Learn More: How to Grow Bleeding Heart


Think spring as you plan your autumn planting. Plants that are typically sold in flower in spring can often be found at a discount in fall. Hydrangeas fit that category. This hydrangea is Endless Summer, which blooms on new and old stems. This hydrangea lets northern gardeners enjoy the lush beauty that’s typical hydrangea fare in southern zones. Hardy in Zones 4-9, Endless Summer grows 3 to 5 feet tall and wide and comes in several colors, including raspberry red, white, purple and pink.

Learn More: How to Plant, Grow and Care for Hydrangeas


Increase the winter interest in your landscape by adding holly shrubs. Choose a traditional evergreen type or one like winterberry, which loses its leaves to reveal jolly berried branches. Winterberry is a native plant that’s a wildlife magnet, luring birds seeking a beakful of berries in the winter. It’s a great plant to grow if you like to fill containers with mixed evergreens for winter displays. Like all hollies, winterberry holly does require a male pollinator to produce berries. Male hollies produce small inconspicuous flowers required for pollinating a female holly but do not produce berries. Seen here is Berry Poppins, a smaller variety that grows 3 to 4 feet tall and wide. Hardy in Zones 3-9.

Learn More: In the Weeds: Winterberry Holly

Dwarf Iris

Fall is the time to plant spring bulbs like tulips and daffodils. This year devote some of your garden space to a chorus of small performers, such as dwarf iris shown here (Iris reticulata), windflower (Anemone blanda) or Siberian squill (Scilla siberica). These spring bloomers grow no taller than 6 inches but deliver a big color show that slowly increases over time as bulbs multiply and spread. Use them in beds near walkways and entries — locations where you won’t miss the miniature display. If you can’t find these beauties at your favorite garden center, search online for companies that specialize in bulbs.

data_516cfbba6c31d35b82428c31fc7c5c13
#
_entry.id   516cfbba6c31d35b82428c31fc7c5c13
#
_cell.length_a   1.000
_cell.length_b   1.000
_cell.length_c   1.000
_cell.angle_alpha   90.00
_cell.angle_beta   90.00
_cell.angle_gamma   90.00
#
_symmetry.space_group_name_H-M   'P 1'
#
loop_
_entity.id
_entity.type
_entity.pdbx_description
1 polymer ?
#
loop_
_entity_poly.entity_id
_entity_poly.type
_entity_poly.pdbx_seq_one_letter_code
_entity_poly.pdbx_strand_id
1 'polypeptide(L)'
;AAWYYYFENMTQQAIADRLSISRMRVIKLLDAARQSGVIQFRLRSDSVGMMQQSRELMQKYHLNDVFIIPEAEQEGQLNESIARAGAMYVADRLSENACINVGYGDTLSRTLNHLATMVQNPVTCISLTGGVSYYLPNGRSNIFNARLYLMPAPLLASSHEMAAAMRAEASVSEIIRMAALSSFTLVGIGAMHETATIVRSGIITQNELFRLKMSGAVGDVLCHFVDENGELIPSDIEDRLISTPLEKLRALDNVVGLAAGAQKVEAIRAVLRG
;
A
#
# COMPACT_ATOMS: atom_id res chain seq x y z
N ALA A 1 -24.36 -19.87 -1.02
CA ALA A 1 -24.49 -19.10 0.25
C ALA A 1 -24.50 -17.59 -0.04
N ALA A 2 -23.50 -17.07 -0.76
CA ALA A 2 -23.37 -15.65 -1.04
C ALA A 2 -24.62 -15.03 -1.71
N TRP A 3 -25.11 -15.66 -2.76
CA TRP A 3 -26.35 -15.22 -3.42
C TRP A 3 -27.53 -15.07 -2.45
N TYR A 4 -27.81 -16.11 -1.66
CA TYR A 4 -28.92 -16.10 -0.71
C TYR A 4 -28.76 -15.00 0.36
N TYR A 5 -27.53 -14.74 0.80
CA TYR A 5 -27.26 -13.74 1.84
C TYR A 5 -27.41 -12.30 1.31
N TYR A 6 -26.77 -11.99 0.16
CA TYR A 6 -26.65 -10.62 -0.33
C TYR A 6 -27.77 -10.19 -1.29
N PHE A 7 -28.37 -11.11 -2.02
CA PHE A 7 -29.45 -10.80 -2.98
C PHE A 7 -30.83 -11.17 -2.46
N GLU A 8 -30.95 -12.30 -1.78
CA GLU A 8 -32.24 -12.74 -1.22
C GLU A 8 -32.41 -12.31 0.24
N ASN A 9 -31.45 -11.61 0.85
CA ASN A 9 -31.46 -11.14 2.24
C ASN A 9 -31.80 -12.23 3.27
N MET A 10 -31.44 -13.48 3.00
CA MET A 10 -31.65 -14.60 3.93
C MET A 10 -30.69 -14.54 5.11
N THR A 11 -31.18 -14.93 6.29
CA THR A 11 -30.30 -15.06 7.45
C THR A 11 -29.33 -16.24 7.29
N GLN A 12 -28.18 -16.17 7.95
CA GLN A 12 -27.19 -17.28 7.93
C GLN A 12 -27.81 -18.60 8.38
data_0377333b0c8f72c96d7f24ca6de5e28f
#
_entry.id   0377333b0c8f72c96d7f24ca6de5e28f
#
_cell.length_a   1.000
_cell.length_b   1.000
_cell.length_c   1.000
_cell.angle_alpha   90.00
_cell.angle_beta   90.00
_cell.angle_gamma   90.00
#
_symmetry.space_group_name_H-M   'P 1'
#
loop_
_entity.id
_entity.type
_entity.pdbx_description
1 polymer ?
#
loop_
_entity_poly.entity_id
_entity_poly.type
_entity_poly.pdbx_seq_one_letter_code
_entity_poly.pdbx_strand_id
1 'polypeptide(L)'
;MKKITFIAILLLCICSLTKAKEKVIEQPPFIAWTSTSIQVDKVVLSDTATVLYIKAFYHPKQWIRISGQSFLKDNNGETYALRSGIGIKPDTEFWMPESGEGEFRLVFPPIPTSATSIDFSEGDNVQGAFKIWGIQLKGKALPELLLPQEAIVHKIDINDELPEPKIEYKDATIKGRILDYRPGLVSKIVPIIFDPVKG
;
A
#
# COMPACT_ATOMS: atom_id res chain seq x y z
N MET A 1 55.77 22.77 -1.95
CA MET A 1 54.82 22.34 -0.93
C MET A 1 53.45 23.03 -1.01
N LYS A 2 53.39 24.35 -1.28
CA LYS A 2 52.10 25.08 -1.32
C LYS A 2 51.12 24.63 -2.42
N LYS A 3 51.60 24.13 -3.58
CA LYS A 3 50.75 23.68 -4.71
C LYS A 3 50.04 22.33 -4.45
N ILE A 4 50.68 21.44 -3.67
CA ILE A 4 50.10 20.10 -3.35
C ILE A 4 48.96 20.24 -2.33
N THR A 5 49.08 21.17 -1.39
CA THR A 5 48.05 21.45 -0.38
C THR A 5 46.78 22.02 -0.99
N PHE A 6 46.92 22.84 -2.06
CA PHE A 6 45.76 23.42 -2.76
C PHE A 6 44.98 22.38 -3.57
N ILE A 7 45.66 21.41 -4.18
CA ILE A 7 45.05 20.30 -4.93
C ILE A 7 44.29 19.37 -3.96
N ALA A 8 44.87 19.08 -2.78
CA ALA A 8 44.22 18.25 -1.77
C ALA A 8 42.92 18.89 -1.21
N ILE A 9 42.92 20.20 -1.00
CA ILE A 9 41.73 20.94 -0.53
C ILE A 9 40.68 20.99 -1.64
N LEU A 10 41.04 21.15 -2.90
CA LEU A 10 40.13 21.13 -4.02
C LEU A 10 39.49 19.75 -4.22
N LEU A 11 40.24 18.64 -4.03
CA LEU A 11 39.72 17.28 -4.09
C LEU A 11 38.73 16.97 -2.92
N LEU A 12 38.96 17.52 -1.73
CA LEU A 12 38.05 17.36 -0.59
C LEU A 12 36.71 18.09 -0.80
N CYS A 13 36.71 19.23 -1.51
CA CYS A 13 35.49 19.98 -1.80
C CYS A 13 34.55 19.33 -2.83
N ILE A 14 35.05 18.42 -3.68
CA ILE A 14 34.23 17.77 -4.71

Learn More: Iris Flower: Varieties to Grow and How to Care for Them

Sweet Alyssum

Sweet alyssum is a cool-season favorite for flowers and fragrance. Seen here is a newer variety, Clear Crystal, which has larger plants, bigger blossoms and outstanding fragrance. Plants tolerate heat and shrug at early frosts, surviving when temps tumble in the mid-20s. Count on this old-fashioned annual to provide steady color through fall and winter in the warmest zones. In colder regions, it makes a terrific container plant that can spruce up your outdoor living areas until winter arrives. Use it as a groundcover in planting beds or in containers and hanging baskets.